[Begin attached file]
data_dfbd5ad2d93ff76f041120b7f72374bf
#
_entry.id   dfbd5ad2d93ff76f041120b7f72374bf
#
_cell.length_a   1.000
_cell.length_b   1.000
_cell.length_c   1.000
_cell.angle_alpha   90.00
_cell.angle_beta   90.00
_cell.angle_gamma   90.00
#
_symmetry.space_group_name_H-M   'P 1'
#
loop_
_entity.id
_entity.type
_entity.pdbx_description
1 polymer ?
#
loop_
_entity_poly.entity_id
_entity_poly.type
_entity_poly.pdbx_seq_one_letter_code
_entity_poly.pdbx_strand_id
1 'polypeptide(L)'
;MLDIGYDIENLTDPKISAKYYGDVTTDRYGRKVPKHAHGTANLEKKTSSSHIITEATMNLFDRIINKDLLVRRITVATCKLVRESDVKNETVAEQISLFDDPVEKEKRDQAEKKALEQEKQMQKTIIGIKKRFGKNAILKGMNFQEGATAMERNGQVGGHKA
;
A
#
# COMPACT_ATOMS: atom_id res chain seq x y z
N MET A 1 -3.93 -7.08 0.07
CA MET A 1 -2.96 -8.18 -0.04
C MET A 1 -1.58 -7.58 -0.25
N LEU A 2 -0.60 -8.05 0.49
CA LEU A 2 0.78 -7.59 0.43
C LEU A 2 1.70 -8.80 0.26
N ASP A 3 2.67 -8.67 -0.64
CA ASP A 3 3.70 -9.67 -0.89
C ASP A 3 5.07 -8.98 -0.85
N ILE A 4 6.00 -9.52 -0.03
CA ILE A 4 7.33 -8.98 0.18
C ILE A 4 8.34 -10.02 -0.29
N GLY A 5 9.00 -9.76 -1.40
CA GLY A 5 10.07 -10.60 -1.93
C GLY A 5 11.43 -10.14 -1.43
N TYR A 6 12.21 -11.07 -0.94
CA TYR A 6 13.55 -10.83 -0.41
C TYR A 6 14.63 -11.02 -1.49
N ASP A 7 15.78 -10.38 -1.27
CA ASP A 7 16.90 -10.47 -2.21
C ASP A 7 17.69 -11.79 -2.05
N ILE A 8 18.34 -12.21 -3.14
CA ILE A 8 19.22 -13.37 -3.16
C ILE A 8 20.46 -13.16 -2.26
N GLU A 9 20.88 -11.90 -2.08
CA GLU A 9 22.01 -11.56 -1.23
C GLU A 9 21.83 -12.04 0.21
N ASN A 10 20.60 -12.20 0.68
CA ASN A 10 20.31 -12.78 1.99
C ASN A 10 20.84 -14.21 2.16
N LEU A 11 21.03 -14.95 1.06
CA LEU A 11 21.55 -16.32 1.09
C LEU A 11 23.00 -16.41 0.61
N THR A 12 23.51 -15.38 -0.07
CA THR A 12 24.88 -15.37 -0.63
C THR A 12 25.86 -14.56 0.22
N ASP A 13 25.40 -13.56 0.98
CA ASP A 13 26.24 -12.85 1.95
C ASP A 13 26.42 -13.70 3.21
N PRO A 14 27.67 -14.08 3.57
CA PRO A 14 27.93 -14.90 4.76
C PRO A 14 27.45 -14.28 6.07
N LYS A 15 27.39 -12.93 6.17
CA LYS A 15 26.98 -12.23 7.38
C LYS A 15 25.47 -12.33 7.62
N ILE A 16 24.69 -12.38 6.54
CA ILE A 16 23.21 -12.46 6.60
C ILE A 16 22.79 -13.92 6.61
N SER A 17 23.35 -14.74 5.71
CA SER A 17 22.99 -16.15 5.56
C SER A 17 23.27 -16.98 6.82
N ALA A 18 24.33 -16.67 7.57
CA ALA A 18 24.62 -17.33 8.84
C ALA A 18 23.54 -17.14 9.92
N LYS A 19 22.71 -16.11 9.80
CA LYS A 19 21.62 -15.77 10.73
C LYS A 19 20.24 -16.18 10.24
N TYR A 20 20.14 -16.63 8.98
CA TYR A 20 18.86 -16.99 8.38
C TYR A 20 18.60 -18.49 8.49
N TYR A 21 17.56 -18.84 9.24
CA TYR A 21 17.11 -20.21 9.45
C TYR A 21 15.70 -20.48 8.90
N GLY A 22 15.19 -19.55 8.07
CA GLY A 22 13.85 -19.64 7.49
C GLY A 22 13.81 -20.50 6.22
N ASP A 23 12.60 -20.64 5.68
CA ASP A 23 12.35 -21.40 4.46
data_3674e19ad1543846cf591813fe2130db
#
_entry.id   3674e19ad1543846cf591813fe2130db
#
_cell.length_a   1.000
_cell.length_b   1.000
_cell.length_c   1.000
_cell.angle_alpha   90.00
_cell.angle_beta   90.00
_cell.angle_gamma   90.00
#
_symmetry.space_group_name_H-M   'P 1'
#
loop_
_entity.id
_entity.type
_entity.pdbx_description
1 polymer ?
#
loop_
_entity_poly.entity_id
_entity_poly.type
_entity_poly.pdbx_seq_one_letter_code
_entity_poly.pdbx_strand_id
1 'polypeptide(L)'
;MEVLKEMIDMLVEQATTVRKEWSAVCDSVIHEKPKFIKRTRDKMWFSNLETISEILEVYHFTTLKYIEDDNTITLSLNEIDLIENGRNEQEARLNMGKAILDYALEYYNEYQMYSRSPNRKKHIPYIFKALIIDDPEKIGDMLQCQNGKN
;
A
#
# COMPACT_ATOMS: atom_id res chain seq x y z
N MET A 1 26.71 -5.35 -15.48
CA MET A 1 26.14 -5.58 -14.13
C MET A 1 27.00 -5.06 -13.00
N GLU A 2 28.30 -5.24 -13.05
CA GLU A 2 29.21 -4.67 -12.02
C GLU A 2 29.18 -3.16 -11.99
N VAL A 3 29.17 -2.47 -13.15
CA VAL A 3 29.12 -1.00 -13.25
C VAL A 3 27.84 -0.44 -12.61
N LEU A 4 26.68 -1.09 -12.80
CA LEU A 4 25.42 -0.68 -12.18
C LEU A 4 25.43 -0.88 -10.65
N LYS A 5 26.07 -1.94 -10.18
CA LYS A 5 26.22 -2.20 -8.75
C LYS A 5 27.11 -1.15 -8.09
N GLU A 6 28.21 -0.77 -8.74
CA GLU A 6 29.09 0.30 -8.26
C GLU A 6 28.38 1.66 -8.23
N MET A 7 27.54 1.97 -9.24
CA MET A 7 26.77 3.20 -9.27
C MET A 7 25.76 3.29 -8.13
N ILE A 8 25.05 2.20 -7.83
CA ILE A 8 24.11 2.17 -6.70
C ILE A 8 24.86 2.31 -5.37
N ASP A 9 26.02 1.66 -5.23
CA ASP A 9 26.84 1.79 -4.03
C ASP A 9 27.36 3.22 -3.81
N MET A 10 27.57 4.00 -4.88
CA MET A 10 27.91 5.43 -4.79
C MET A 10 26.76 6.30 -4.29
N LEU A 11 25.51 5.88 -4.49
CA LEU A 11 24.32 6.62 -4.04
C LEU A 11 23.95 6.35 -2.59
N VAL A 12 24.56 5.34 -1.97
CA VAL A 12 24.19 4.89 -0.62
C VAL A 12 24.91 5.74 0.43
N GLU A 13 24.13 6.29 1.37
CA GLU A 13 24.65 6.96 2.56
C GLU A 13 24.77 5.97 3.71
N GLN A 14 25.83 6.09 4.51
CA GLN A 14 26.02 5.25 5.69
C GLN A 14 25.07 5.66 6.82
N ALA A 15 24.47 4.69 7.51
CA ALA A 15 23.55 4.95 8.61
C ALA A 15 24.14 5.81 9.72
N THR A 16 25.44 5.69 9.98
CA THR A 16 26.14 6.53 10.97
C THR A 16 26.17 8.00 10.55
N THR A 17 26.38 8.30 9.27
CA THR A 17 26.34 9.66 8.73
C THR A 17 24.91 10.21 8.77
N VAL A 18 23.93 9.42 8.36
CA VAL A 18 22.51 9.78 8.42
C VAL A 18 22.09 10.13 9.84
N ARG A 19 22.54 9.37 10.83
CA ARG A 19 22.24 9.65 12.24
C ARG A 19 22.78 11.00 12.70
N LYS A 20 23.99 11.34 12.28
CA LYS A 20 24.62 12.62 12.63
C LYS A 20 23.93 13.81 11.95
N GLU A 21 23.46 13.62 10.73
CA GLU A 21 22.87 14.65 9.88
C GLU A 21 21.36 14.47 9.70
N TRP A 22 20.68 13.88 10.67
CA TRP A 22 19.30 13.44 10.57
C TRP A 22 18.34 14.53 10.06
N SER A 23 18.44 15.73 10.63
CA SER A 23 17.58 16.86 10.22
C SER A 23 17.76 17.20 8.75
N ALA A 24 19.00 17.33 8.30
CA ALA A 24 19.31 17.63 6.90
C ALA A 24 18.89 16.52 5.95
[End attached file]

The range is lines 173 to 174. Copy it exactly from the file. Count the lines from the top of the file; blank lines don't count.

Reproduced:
C ALA A 15 24.14 5.81 9.72
N THR A 16 25.44 5.69 9.98